Failure is the new success--as long as you're male and white, with a preference for schlubby headgear.
That's very apparent in several recent stories about the obstacles facing women in Hollywood, especially directors and other behind-the-scenes powerbrokers. Indeed, it's an dire situation: In each of the past two years, only 1.9 percent of the 100 top-grossing films were directed by women, according to the numbers Maureen Dowd cited in her massive New York Times Magazine feature this weekend.
Yes, 1.9 percent. That's worse than what one female tech CEO I recently interviewed referred to as "the 2.7 percent club," meaning the tiny cohort of women-led startups that get venture funding. Women in Hollywood are facing some of the bleakest gender discrimination in any industry--though that's a bit like comparing the degrees of frostbite sustained by Titanic passengers. It's pretty bad all around.
The Times story, in particular, highlighted two recurring themes about "women leaders in (fill in the industry)." First, there are binders full of qualified, smart, hungry people of every gender and race at the entry levels of most professions. (Yes, even in tech, whatever your pipeline complaints.)
So the burden is on each industry's leaders--and its chroniclers in the media--to be as encouraging, and aware, of the entry-and-midlevel women and people of color as they are of the young white bros in hoodies or baseball caps. Sometimes that means actively working to change your company's culture, and how your industry rates individual achievements, instead of throwing up your hands and saying that women and non-white guys can't fit in to the way things are right now, or haven't succeeded in the way that you measure success.
The second and related point that Dowd's article underscores: The cost of failing while female is often painfully high.
"We don't get the benefit of the doubt, particularly black women. We're presumed incompetent, whereas a white male is assumed competent until proven otherwise," Dee Rees, the director of the Sundance film Pariah, told Dowd. "They just think the guy in the ball hat and the T-shirt over the thermal has got it, whether he's got it or not."
Mimi Leder, the director of Deep Impact, told Dowd that after her third film, Pay It Forward, lost $7 million domestically in 2000, she "went to movie jail and stayed there for a long time." It was nine years before she directed another feature film, and she hasn't directed another since then.
Compare that with, say, the career of John Lee Hancock. In 2004, his third film, The Alamo, lost more than $80 million--note: this loss encompasses global box office totals--and instantly became a regular on lists of the worst film flops of all time. Hancock spent some time in movie jail. But less than five years later he was tapped to direct The Blind Side--which went on to be nominated for two Oscars, including the one that Sandra Bullock won for Best Actress. He's directed two more feature films since.
The failure divide is a very familiar situation, no matter the industry. It's especially ironic considering how much praise is given to public failure in the tech and startup circles, "where 'Fail fast, fail often' is basically a mantra," as The New Yorker put it in May. But while failures by the likes of Steve Jobs, Reid Hoffman, and Peter Thiel are held up as models, failing while female is all too often a one-way ticket to exile.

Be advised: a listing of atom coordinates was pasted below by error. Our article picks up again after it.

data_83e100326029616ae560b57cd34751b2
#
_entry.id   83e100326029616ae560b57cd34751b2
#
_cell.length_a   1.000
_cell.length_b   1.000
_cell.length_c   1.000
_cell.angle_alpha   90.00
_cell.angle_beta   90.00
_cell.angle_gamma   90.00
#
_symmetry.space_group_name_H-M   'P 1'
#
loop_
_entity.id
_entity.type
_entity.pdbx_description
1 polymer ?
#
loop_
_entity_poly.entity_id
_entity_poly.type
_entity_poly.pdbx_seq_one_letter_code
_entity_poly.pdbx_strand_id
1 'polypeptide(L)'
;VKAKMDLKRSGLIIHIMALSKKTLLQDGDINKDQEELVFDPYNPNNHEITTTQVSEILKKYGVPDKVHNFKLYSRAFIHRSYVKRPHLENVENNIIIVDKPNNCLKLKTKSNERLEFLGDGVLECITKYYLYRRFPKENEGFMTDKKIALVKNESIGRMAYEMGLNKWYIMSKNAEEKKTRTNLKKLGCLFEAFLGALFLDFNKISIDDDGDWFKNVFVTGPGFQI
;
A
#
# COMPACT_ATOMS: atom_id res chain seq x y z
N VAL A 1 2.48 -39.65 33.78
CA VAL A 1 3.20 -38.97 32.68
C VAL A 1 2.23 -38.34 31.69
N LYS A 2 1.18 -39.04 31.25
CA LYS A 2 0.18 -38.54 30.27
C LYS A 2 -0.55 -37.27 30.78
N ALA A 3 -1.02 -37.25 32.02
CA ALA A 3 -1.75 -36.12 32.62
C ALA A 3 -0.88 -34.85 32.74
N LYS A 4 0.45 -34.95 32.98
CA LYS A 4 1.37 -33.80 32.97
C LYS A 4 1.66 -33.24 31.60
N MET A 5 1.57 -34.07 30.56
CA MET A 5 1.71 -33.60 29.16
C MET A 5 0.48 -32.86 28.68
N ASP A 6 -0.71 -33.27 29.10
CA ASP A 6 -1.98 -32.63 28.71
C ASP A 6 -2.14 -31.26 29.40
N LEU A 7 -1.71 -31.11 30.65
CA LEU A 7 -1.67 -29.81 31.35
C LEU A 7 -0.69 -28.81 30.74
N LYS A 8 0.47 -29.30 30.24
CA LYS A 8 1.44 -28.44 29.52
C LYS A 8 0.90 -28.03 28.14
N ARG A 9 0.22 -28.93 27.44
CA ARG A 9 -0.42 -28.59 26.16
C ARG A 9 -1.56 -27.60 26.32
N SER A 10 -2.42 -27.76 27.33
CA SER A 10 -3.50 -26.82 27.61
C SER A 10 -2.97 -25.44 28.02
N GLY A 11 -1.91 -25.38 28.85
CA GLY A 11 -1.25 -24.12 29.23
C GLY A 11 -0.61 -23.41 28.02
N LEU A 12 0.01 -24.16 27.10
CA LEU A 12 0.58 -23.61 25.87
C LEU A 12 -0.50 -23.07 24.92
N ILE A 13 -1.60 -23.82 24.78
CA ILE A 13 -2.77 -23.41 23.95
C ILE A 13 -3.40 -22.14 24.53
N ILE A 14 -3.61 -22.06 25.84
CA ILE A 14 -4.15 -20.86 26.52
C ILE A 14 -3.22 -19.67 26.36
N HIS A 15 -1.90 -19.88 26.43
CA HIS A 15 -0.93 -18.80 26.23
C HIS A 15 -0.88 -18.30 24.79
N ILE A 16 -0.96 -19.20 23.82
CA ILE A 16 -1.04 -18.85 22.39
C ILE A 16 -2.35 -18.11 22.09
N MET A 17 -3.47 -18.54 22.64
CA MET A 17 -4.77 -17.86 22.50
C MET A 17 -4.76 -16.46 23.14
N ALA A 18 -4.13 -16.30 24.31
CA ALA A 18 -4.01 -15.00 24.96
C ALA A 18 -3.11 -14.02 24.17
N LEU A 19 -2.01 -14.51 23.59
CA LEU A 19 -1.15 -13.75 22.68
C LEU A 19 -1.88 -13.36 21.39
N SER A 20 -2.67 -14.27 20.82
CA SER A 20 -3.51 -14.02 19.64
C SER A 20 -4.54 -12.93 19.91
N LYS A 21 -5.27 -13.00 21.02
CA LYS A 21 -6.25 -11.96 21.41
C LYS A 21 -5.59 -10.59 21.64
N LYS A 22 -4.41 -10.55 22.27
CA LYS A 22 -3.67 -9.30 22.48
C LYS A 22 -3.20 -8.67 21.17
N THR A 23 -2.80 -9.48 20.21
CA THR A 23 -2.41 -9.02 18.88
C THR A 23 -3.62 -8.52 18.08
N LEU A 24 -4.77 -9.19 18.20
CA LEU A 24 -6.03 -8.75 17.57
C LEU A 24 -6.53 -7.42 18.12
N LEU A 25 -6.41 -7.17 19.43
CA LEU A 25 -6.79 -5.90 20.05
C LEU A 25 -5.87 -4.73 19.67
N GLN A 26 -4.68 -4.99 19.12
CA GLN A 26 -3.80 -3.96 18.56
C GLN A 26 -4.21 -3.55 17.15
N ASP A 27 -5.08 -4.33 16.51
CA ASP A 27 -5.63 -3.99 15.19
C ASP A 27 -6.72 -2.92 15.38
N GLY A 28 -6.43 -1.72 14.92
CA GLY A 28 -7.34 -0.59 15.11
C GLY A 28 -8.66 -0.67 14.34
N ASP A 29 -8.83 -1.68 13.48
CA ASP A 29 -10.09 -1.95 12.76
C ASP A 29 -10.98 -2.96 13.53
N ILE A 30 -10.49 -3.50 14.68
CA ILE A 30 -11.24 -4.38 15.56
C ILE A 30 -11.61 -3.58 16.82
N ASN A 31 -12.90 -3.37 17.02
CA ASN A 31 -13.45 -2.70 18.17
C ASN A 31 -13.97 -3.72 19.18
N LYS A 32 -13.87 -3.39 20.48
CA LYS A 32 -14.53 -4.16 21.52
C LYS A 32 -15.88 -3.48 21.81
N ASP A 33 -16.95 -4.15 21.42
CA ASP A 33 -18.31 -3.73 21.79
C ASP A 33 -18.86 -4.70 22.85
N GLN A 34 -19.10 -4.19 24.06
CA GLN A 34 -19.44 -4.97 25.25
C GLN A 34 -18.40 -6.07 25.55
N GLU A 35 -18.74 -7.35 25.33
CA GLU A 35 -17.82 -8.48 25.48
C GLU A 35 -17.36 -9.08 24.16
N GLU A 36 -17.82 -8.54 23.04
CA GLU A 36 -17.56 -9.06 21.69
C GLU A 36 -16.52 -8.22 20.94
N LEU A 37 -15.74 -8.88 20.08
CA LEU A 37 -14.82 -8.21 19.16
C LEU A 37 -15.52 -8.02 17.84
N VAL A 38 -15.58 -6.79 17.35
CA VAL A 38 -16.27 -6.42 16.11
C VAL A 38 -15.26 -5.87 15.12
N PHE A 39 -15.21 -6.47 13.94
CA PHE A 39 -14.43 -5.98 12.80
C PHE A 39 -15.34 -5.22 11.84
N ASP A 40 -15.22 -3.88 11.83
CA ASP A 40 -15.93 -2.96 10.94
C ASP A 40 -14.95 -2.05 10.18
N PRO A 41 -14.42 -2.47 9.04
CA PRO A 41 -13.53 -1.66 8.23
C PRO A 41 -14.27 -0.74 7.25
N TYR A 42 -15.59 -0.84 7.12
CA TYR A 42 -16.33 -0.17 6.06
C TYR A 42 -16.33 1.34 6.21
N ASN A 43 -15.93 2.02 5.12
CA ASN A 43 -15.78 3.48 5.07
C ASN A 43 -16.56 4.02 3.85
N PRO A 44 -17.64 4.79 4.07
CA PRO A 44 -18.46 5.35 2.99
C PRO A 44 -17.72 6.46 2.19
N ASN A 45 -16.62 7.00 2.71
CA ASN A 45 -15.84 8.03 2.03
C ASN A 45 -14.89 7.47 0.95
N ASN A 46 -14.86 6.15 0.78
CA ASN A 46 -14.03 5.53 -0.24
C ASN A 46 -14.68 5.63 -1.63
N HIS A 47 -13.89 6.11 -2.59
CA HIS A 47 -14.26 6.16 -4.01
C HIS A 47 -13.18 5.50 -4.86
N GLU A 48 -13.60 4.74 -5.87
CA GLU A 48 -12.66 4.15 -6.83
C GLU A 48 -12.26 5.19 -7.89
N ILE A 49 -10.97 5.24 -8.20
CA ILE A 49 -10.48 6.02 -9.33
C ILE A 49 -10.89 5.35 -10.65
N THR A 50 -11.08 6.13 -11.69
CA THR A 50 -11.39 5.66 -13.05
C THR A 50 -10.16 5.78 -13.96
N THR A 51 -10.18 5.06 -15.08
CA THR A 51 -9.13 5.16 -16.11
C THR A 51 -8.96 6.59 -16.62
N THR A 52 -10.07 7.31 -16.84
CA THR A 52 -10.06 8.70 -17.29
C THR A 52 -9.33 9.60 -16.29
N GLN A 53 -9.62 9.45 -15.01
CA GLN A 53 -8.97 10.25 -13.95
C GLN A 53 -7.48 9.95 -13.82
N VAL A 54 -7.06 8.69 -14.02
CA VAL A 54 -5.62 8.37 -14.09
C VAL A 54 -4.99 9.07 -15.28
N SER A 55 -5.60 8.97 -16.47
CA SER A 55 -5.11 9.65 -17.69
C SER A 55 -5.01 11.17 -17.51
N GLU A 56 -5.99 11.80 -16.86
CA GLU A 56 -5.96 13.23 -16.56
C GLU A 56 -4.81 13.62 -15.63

This is exacerbated by the "glass cliff" phenomenon, the term for women attaining powerful positions only when their companies are on the edge of collapse. Nobody else wants the job (or the blame when things inevitably deteriorate), so the glass cliff makes failure even more likely for those women who do get ahead.
Even without it, however, the relative dearth of women in leadership positions means that for every woman who fails, the narrative is all too often "All Women Can't Do This" instead of "This Person Couldn't Do This."
Box office bombed? Women can't direct action movies. Made controversial and "polarizing" personnel decisions, or strategy calls that hurt the company's stock price, or even more fundamental mistakes? Women can't run tech companies, or prominent newspapers, or investment banks, or secretive unicorn startups.
This persistent narrative is one reason I'm closely watching what happens with Theranos founder Elizabeth Holmes. Whatever her individual failures--and there's a lot of evidence of some--it's been hard to ignore that they've elicited commentary of a certain ... tone. Serious and high-minded (and male) journalists have remarked on her "naivete," her "need to grow up," and her "anointing" as a Glamour Woman of the Year. On less mainstream sites, there are arguments that Holmes's failure actually proves that all female Silicon Valley CEOs are bad at their jobs. (Not linking, because duh.)
The topic came up with some women venture capitalists I met a couple of weeks ago, who had a more optimistic view of Holmes's fate and what it means for other women in similar positions. If Theranos does indeed implode, the VCs argued that Holmes will easily get backing and support for her next project from Silicon Valley; that, in short, any failure of hers will be as equal a badge of honor as that worn by any post-failure male tech founder.
I hope so, in general--whether that's in the specific case of Holmes, or of embattled Yahoo CEO Marissa Mayer or, if Hillary Clinton doesn't win her party's nomination, of whomever is the next woman to mount a serious campaign for president. I'd like to think that we're approaching a point where an individual's gender isn't widely taken as pre-determination of her ability to succeed--or to recover from failure.
But as the women of Hollywood would probably agree, I'll believe it when I see it.